from Weekly News Update on the Americas:

Costa Rican president Oscar Arias announced on April 13 that his government will hold a referendum on the Dominican Republic-Central America Free Trade Agreement (DR-CAFTA), a trade accord between the US and Costa Rica, the Dominican Republic, El Salvador, Guatemala, Honduras and Nicaragua. “For the first time, Costa Ricans…will be able to decide directly the future of a very important law for the country,” Arias said at a news conference. He is to send Congress a decree on April 17 authorizing the referendum, which could take place within three months. Under Costa Rican law, the referendum will be binding if 30% of Costa Rica’s voters, a little more than 781,000, participate.

Costa Rica is the only one of the seven countries that signed DR-CAFTA in 2004 not to win approval for the pact from its legislature; it now becomes the only country to subject the controversial measure to a popular vote. DR-CAFTA took effect in the other countries during 2006. President Arias is a strong supporter of the pact; he acted on the referendum only after a decision by the Supreme Electoral Tribunal (TSE) on April 12 to authorize the referendum if DR-CAFTA opponents could collect signatures from 5% of the country’s registered voters (about 130,000) in nine months. Observers said opponents could easily meet the requirement.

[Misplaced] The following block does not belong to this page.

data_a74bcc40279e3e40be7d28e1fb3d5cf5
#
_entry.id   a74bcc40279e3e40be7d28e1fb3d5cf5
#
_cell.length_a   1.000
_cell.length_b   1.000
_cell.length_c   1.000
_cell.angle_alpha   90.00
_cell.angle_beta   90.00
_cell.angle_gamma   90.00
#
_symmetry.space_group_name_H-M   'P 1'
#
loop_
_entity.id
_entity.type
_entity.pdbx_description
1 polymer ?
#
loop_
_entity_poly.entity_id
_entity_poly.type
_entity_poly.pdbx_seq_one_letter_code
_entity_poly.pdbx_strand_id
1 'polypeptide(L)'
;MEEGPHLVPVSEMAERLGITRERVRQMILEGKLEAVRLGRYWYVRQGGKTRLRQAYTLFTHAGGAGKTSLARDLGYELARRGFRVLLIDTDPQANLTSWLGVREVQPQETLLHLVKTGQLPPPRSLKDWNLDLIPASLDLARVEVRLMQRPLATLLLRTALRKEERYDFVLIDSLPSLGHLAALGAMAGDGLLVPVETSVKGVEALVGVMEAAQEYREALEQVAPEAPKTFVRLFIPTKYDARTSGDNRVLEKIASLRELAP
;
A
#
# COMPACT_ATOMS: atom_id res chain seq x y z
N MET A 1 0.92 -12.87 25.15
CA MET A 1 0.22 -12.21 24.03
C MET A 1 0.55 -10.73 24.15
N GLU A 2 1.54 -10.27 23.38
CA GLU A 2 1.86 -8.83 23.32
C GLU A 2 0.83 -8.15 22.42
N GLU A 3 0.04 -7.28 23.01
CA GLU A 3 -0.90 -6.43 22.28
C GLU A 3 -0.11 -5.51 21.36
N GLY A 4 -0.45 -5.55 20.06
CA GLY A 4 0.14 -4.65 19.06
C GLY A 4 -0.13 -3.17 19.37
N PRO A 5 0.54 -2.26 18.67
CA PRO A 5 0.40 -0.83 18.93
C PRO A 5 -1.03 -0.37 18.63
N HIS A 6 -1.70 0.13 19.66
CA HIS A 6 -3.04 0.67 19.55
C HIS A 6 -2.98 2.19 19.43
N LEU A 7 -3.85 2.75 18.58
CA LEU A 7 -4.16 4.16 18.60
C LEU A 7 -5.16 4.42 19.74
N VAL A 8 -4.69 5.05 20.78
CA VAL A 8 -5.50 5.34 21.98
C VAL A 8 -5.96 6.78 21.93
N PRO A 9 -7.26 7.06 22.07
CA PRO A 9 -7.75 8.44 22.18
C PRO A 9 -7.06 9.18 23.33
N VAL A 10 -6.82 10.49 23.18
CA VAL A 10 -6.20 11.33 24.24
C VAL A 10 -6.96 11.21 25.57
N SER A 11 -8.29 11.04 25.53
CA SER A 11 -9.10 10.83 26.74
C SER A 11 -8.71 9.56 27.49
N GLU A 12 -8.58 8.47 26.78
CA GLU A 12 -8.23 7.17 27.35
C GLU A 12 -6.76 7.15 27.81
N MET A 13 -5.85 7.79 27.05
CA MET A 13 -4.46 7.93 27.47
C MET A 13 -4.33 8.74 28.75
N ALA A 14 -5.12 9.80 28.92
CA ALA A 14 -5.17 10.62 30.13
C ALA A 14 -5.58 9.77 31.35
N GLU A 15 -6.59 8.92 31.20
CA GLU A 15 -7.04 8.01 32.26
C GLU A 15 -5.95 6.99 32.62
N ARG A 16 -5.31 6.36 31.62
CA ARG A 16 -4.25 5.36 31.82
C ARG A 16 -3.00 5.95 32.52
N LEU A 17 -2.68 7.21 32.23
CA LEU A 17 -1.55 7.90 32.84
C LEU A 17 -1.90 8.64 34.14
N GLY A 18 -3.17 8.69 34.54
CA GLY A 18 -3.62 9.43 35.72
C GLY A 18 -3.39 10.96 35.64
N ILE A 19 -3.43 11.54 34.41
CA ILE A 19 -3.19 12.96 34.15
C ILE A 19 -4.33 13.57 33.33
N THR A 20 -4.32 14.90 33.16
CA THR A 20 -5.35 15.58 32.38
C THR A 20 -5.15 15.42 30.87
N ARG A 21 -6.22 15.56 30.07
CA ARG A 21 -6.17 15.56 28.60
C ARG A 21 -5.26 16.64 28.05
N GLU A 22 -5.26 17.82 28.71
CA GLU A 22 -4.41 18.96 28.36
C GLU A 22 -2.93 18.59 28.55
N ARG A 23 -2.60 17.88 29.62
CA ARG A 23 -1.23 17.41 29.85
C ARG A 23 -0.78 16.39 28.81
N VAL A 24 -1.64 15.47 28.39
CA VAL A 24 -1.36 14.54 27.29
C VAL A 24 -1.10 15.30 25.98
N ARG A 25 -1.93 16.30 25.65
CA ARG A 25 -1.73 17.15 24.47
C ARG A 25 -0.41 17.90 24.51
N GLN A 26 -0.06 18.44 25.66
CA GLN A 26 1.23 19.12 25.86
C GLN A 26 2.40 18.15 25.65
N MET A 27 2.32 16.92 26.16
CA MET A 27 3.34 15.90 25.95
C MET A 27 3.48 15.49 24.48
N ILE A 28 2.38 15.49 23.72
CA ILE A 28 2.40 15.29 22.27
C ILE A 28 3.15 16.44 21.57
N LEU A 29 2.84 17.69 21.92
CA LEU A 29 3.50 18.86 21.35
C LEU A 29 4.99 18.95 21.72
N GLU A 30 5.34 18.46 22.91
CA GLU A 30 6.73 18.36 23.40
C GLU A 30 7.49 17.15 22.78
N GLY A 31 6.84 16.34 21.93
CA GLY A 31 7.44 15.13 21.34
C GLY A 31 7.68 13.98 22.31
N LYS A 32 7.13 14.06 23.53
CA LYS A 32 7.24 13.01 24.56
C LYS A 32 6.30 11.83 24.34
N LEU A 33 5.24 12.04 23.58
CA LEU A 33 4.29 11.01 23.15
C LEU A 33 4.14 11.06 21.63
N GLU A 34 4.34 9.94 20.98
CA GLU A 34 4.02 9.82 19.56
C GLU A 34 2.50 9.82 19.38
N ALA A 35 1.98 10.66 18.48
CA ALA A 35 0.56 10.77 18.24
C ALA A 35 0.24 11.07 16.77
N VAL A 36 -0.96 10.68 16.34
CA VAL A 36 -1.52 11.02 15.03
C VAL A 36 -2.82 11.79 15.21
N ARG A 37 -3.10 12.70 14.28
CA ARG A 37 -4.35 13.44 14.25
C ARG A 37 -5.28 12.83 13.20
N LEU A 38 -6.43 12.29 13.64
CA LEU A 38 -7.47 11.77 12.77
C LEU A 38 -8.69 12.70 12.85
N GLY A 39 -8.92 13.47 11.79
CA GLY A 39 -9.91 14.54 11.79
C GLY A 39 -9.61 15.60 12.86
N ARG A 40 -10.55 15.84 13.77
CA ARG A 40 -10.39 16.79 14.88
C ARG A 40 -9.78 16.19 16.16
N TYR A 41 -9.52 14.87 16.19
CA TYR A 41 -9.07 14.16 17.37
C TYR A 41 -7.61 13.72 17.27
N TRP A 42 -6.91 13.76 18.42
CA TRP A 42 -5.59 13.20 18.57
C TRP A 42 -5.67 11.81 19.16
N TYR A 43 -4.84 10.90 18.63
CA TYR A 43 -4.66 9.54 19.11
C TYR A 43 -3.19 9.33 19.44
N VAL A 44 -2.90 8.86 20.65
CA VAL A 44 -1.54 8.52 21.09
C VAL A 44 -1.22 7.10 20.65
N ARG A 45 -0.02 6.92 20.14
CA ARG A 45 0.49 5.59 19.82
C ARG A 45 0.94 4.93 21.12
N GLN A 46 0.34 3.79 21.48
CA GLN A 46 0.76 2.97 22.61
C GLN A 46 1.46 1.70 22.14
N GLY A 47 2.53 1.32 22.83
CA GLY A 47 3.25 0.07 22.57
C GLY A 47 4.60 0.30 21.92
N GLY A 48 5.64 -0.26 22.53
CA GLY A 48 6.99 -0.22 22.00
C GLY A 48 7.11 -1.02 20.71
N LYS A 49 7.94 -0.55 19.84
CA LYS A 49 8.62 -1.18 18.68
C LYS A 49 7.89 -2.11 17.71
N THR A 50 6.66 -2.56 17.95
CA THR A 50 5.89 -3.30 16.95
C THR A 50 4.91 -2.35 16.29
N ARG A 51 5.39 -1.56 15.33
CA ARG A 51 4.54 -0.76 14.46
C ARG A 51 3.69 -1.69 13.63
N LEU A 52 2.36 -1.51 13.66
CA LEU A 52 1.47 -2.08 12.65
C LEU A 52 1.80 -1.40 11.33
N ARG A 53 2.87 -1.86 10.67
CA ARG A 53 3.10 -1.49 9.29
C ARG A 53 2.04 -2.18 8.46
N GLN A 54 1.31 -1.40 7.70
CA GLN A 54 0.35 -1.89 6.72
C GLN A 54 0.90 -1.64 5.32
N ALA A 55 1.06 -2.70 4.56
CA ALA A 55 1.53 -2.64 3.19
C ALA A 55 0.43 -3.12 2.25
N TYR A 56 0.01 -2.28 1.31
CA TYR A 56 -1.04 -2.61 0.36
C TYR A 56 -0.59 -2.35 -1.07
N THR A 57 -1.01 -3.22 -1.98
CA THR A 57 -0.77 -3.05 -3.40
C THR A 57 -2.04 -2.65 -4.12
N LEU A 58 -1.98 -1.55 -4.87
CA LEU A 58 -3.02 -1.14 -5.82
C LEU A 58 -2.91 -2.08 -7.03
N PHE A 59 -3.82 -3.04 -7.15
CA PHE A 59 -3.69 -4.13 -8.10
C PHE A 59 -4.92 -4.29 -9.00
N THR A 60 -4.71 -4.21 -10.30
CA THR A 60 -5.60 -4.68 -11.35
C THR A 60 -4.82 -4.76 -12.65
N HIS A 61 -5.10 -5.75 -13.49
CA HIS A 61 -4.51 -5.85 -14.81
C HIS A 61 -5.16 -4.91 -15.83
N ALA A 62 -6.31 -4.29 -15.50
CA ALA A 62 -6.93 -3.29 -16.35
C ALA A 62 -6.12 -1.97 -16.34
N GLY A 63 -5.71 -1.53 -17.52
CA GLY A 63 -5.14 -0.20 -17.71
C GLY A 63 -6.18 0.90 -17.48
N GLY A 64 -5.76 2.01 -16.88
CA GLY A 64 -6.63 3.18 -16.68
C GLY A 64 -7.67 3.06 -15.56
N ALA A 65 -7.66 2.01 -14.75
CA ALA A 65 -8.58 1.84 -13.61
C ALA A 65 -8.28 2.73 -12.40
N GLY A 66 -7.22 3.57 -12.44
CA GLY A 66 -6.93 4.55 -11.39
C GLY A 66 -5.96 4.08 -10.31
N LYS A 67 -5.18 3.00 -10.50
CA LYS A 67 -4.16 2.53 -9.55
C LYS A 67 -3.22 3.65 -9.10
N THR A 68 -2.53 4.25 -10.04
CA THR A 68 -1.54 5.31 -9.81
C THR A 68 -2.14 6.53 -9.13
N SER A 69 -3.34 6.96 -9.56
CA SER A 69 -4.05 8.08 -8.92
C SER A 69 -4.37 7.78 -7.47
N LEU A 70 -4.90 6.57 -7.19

Anti-neoliberal activists described Arias’ announcement as a major victory for Costa Rican democracy. As recently as December, analysts expected Congress to approve DR-CAFTA by March or April. Now observers feel there’s a real possibility that the pact will be rejected. Opinion polls currently show less than 40% of those surveyed in full support of the trade accord. But Rafael Carrillo, president of the Union of Chambers of Private Enterprise (UCCAEP), insists that Costa Ricans will “certainly” vote to ratify the accord. Albino Vargas, a leader of the National Association of Public and Private Employees (ANEP) and of the campaign against DR-CAFTA, warned against “corrupt political manipulation.”

“We can’t allow money to decide the fate of the referendum, in defiance of the people’s wishes,” he said. (Boston Globe, April 13 from Reuters; La Nacion, Costa Rica, April 13 from AFP)

From Weekly News Update on the Americas, April 15


Weekly News Update on the Americas

See our last report on Central America:

WW4 REPORT #132, April 2007

See related story:

Central America’s Last Stand Against CAFTA
from Weekly News Update on the Americas
WW4 REPORT #127, November 2006


Reprinted by WORLD WAR 4 REPORT, May. 1, 2007
Reprinting permissible with attribution